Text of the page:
Now, the 12 member countries of the European Union are willing to give up the control of their money system and turn it over to an elite central banking cartel which inevitably will overwhelm each country’s sovereignty. The process is well on its way in the U.S.; all it takes is to follow Europe’s tax policies.
Don’t ever believe that once sales taxes are imposed that property taxes will not creep back into the equation. That simply is not the way of the political ethos. So long as politicians are rewarded for delivering the bacon to their constituents (and to themselves) they will always pay for it with other peoples money.
Joe Kress, Corresponding Secretary
The Film Flam Sales Tax Scam
Joseph H. Kress
Is the title of this essay too strong not to cause an immediate turn-off by those who propose that taxpayers cough up an additional 40% sales tax increase (2 cents on the dollar) on everything they buy except prescription drugs? Probably it will upset them, but the Dorchester County Taxpayers Association intends to lay out the reasons why this add-on sales tax is a bad, bad idea that needs to be defeated.
Politicians depend on voter apathy and short memories when they slip through a simplistic solution for a very complicated problem. So let’s review what is being attempted and why it won’t solve anything except increase property taxes and add on this increase of two cents on every dollar spent for life’s necessities at a time when there is an inflation explosion on the horizon and while unemployment in South Carolina is higher then it has been in years.
Sales tax, unlike property tax, cannot be deducted from state and federal income tax. The loss of deductions for property taxes that apply to school support (which amounts to 74% of the Dorchester County tax bill) is in effect a tax increase, all other factors being equal.
South Carolina’s sales tax is already 40% of total of state tax collections and is above the national average without considering the 40% planned increase.
There is no guarantee that sales tax receipts will be adequate where generous county allocations for schools are provided in hopes of better schools.
Currently the State Constitution provides local government the authority to impose property tax. Under the new proposal, counties and cities are prohibited from assessing a property tax increase relative to school taxes, unless the distribution of the state sales tax is insufficient to cover operational costs within any school district. This is an example of political double talk.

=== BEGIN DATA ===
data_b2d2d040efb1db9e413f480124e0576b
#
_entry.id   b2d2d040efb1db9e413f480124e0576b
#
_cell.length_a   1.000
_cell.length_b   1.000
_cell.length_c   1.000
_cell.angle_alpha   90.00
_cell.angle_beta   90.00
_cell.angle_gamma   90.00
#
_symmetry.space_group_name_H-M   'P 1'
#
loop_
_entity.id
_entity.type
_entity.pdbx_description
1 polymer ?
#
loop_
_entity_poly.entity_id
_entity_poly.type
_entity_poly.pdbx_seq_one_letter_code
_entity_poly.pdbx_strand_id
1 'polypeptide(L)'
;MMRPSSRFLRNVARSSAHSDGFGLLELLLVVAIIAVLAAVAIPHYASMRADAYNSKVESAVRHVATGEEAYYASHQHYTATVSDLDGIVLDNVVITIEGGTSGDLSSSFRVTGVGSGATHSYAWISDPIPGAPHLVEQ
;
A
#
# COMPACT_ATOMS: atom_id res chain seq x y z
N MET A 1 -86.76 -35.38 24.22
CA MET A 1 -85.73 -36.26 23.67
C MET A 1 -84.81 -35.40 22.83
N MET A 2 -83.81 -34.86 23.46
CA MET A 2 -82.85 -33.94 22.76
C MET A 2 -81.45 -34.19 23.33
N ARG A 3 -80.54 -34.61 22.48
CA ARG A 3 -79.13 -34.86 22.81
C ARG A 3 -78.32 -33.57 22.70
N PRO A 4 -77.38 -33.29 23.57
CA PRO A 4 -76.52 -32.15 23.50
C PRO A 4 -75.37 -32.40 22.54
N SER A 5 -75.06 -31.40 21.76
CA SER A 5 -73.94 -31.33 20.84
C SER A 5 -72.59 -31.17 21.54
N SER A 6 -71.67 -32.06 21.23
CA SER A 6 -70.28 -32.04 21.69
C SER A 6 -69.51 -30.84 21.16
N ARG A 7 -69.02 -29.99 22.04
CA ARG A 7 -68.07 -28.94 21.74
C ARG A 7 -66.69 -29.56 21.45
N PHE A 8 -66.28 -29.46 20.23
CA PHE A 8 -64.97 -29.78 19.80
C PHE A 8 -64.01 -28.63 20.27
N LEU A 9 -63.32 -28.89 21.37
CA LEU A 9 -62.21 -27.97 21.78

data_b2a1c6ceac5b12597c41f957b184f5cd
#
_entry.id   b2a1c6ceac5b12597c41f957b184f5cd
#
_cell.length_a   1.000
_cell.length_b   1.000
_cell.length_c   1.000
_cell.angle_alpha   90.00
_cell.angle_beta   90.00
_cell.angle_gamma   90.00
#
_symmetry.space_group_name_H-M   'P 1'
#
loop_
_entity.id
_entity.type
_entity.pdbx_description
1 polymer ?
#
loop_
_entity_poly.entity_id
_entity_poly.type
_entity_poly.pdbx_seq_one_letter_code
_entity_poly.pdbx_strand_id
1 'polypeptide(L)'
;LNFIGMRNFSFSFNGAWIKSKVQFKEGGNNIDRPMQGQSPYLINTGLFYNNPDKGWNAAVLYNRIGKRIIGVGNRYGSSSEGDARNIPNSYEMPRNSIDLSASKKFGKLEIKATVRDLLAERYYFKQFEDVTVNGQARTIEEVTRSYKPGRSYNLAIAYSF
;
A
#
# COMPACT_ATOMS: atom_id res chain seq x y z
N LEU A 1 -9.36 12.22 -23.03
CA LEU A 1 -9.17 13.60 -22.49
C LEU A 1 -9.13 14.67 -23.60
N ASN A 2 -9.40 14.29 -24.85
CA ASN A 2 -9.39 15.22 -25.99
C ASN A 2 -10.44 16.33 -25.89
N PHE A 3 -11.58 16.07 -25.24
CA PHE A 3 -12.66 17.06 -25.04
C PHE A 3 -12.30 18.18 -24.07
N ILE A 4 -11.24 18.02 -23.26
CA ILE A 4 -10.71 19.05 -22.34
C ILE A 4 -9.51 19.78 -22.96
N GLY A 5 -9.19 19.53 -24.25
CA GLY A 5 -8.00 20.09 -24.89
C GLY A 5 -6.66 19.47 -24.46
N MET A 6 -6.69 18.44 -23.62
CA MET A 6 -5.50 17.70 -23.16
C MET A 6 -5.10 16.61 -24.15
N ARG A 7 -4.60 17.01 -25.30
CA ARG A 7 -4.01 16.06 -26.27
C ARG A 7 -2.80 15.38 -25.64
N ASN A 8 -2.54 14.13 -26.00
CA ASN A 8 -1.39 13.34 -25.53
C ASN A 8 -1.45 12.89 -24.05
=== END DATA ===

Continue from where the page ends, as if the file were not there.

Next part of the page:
Funds would be distributed monthly based solely on the Weighted Pupil Unit (WPU) with all districts receiving the same funding per WPU. Say that an affluent school district finds that its sales tax allocation from the state treasury is insufficient to meet the already established high education standards. There is no doubt that the school district would demand new property taxes to cover the difference. Also, there is no prohibition against local governments raising taxes on small businesses and other items subject to property tax.
Currently, the State returns to local governments $410 million per year for the homestead exemption and property tax relief taxpayer organizations worked so hard over a period of three years to secure. This relief will be sacrificed for the temporary elimination of the property tax for schools, but is it a fair trade off?
The two-cent increase ($1.1 billion), pens the current homestead exemption and property tax relief ($410 million) equals $1.5 billion; $400 million more than needed. This is clearly a tax increase! Reports indicate $40 million will go to other government programs. This last tidbit calls to mind the usual question about how the legislature and the government officials act when they add on extra taxes.
The first three pennies of the five-cent sales tax were approved for support of school construction, with only the fifth penny of the five-cent sales tax actually dedicated entirely towards supporting the schools. Much of the first three cents levied never reached the school districts, but landed in the general fund to be spent for other purposes.
Sales tax, as indicated earlier in this essay, is a shockingly regressive tax for seniors and single-parent households. Senior citizens, those on limited incomes, and those who lost jobs are seeing their purchasing power dwindle. Seniors move to smaller homes as an economy measure. The picture continues to darken as each penny of sales tax increases the burden that the old property tax demanded. Social Security income is exhausted on living expenses and the increased sales tax would only limit an already limited purchasing power for those who depend on SS as a major source of income.
A recent letter to the Times Examiner by Mr. R. Edward Allen of Fountain Inn, S.C. illustrates the plight of the retired on limited fixed income.